2. Cache Storage – This is where your workload will be replicated too. On the drop down, list you will see only the storages accounts available on the region that you previous select. Although you can either create a new (by default) or use an existing one.
    4. Availability sets – This is availability set that your workload will be running in case of failover. On the drop down, list you will see only the availability sets available on the region that you previous select. Although you can either create a new (by default), use an existing one or choose not to set an availability set (Not Applicable option).
  13. After you change the settings that you want, click OK

  14. If you want to change the policies setting, these are your options:
    1. Choose by creating a new policy or an existing one.
      NOTE: If you are running these for the first time, it’s recommended that you create a new policy. Although if you are running for the second or more times, you can either choose an existing policy (if the settings are the same) or create a new policy, if the settings are different. It’s not recommended that you create new policies with the same settings.
    2. Name – This is where you can change the name of the policy
    3. Recovery point retention – This is where you can configure how long do you want to keep each recovery point.
    4. App consistent snapshot frequency – This is where you can choose the frequency of the replication.
  15. After you change the settings that you want, click OK

  16. Click Enable replication button, to start the workload protection.

  17. After the configuration is done. Azure will start to replicate the workload from on region to another. The time of the replication it will depend on the size of the disks attached to the workload.

All this process is live. That means you don’t have any downtime while Azure is doing the initial replication.

Cheers,

Marcos Nogueira
Azure MVP

azurecentric.com
Twitter: @mdnoga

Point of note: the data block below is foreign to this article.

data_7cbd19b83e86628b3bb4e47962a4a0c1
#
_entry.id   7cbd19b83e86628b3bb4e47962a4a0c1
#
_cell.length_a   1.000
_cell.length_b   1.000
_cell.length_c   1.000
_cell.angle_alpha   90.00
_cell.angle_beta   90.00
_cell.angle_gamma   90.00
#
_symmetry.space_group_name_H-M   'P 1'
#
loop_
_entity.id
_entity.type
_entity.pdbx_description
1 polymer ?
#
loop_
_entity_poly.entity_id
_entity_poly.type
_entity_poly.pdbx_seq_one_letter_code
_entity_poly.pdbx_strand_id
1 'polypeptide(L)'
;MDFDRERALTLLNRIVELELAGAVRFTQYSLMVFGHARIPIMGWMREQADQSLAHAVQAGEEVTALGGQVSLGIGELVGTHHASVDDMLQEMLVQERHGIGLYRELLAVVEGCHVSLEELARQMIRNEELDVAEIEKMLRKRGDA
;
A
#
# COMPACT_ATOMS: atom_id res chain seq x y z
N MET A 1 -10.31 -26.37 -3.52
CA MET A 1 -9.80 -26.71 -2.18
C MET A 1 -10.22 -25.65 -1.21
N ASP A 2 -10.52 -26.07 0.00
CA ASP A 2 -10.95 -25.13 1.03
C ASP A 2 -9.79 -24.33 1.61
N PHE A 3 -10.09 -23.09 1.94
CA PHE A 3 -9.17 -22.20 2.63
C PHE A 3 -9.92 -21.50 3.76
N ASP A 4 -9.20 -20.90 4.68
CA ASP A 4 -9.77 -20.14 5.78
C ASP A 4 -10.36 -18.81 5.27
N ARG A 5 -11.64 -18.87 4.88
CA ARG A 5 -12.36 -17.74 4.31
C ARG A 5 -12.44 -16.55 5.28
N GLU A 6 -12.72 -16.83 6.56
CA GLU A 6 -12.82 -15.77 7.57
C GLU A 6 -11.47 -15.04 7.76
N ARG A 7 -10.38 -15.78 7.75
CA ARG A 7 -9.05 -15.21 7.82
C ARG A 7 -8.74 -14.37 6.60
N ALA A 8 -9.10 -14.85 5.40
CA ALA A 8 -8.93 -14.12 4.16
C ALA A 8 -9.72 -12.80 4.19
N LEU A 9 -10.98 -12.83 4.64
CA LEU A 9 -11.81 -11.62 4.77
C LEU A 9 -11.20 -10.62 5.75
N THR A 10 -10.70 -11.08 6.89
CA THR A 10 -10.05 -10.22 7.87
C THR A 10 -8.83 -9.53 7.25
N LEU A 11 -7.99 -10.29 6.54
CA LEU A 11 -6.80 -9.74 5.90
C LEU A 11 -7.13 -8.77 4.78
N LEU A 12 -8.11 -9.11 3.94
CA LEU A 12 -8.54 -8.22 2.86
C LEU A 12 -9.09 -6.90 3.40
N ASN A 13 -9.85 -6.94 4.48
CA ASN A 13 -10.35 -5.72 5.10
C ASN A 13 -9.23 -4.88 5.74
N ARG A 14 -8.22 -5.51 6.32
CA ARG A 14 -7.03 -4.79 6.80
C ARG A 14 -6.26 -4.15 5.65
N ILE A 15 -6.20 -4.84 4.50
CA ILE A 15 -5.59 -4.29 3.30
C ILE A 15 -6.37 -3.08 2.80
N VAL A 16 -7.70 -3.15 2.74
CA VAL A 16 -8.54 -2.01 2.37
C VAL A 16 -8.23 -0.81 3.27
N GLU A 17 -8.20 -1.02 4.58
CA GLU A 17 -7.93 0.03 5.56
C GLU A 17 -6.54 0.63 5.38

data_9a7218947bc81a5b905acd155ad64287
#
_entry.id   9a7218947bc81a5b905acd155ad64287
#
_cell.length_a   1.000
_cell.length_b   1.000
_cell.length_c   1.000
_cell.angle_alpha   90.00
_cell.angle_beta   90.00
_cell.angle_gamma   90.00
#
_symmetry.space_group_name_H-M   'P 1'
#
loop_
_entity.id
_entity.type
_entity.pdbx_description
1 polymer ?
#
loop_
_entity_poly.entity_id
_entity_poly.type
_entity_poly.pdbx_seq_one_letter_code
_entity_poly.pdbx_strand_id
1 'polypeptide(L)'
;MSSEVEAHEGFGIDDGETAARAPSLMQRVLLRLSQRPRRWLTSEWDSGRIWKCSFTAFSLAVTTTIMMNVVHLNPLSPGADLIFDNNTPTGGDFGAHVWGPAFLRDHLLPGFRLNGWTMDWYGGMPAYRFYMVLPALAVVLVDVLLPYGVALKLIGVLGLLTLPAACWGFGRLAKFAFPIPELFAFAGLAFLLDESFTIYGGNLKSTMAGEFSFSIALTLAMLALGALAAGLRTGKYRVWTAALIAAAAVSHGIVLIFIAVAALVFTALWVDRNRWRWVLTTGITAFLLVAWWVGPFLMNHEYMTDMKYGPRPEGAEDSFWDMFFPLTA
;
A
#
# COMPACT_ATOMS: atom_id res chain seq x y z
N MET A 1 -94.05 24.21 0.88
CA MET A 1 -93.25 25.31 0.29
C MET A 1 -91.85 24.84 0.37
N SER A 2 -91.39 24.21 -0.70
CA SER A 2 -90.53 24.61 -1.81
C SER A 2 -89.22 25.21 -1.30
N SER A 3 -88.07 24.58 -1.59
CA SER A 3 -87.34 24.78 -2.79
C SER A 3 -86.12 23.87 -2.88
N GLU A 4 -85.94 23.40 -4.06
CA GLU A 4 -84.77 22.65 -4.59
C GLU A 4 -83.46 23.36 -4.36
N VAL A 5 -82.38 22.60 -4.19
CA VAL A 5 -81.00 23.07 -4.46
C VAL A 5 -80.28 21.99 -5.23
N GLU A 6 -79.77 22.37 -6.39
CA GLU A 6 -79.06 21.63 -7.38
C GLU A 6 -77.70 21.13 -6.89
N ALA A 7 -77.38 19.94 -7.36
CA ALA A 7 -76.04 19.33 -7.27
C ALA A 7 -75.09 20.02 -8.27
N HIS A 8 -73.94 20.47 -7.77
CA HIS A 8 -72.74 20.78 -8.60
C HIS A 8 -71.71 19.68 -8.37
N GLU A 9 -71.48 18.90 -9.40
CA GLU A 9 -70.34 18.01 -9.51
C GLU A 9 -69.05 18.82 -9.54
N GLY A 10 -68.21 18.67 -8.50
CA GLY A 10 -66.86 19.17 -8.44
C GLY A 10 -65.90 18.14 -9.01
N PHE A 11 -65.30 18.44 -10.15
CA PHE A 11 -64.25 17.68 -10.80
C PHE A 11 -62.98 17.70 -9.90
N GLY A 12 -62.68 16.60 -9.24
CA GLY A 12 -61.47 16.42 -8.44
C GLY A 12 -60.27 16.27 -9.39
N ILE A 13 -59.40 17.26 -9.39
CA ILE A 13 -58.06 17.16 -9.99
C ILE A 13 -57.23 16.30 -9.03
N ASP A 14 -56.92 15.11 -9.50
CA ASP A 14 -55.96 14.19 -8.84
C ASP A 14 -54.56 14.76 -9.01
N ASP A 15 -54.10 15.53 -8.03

Disaster Recovery solution within Azure – Part 1

We know that in the Public Cloud, special Azure, we are cover by the SLA. Although some organizations like to be redundant where it comes to critical workloads. In this post I will cover how you can setup a Disaster Recovery solution within Azure.

In this case I have all my critical workloads running on West US 2 region and the East US 2 is my disaster recovery site.

The first step is to create the Recovery Vault. The Recovery Services Vault is feature inside Azure that makes everything work, as also known by Azure Site Recovery. You can have as many Recovery Services Vaults as you want. Each Recovery Services vault will have its own storage account associated, that means if you create more than one Recovery Service vault you will have more than one storage accounts.

When you create a Recovery Services vault, you need to choose the region where you want to store those workloads. That means the Recovery Services vault is acting as your destination, because of this it’s not recommended to create on the same region that your workloads are running.

To create the Recovery Services vault, follow the steps:

  1. Click on the Create Recovery vaults button
  2. Insert the following details
    1. Name
    2. Select the subscription that you want to create the Recovery Services Vault
    3. Create or Select an existing Resource Group
    4. Choose your location (this need to be a different region of the workloads that you want to protect)
  3. Click on the Create.
  4. After the creation of the Recovery Services vault, you just create the infrastructure require on Azure to setup all the services need.